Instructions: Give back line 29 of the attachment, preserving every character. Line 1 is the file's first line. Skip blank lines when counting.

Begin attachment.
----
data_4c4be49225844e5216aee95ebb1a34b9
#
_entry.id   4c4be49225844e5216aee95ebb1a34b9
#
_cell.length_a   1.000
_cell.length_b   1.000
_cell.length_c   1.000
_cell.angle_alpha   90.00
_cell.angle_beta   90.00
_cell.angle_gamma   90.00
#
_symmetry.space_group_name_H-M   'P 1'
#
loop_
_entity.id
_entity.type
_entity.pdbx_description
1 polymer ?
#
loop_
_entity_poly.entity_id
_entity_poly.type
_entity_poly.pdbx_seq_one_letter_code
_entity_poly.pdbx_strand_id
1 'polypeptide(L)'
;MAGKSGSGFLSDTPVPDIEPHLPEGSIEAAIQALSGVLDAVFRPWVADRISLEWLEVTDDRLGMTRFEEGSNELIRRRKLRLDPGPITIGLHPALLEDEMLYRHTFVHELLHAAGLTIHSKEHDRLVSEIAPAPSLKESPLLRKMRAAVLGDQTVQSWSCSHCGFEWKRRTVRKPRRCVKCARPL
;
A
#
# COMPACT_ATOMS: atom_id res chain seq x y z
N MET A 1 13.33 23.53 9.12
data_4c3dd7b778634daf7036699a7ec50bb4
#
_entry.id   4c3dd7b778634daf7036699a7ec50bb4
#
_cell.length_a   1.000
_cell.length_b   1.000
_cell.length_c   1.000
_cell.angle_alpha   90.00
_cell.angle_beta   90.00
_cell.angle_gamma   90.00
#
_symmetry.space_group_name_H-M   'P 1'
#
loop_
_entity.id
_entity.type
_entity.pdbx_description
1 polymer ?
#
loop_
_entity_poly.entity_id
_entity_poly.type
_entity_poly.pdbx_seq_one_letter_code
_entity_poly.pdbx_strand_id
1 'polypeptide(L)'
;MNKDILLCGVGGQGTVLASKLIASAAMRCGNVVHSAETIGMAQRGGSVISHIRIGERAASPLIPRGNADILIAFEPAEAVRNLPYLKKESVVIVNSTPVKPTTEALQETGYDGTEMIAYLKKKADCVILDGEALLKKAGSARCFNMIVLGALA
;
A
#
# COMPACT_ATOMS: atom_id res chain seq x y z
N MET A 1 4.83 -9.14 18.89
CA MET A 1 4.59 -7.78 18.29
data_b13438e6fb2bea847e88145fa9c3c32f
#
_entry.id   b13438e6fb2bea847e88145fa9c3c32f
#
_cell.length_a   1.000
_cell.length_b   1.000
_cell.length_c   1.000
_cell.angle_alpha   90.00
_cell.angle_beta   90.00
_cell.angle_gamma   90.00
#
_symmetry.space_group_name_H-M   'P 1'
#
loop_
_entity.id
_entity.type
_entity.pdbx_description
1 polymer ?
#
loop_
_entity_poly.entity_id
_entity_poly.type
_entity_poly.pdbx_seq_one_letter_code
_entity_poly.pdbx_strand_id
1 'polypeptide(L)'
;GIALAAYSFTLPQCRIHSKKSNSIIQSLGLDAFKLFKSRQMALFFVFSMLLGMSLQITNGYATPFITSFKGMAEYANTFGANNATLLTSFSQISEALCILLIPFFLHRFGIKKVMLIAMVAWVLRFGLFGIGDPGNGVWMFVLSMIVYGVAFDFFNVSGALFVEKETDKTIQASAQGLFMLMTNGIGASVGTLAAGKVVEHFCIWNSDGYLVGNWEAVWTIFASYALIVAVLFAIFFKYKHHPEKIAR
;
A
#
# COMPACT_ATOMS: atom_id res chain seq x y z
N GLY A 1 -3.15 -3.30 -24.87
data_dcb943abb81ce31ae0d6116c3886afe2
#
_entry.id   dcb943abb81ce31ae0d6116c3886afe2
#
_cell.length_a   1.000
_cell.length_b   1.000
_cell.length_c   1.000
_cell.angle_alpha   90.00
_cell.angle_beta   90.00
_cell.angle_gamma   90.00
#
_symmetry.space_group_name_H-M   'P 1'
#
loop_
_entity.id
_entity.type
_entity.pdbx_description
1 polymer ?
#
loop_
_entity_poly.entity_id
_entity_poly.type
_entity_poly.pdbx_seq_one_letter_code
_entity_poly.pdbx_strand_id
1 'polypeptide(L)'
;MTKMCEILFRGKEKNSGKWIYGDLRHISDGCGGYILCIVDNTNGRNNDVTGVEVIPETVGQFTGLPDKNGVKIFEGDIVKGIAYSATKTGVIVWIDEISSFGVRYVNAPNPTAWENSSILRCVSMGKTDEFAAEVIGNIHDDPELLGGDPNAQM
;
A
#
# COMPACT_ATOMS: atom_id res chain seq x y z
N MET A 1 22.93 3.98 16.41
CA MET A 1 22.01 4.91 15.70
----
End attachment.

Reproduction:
#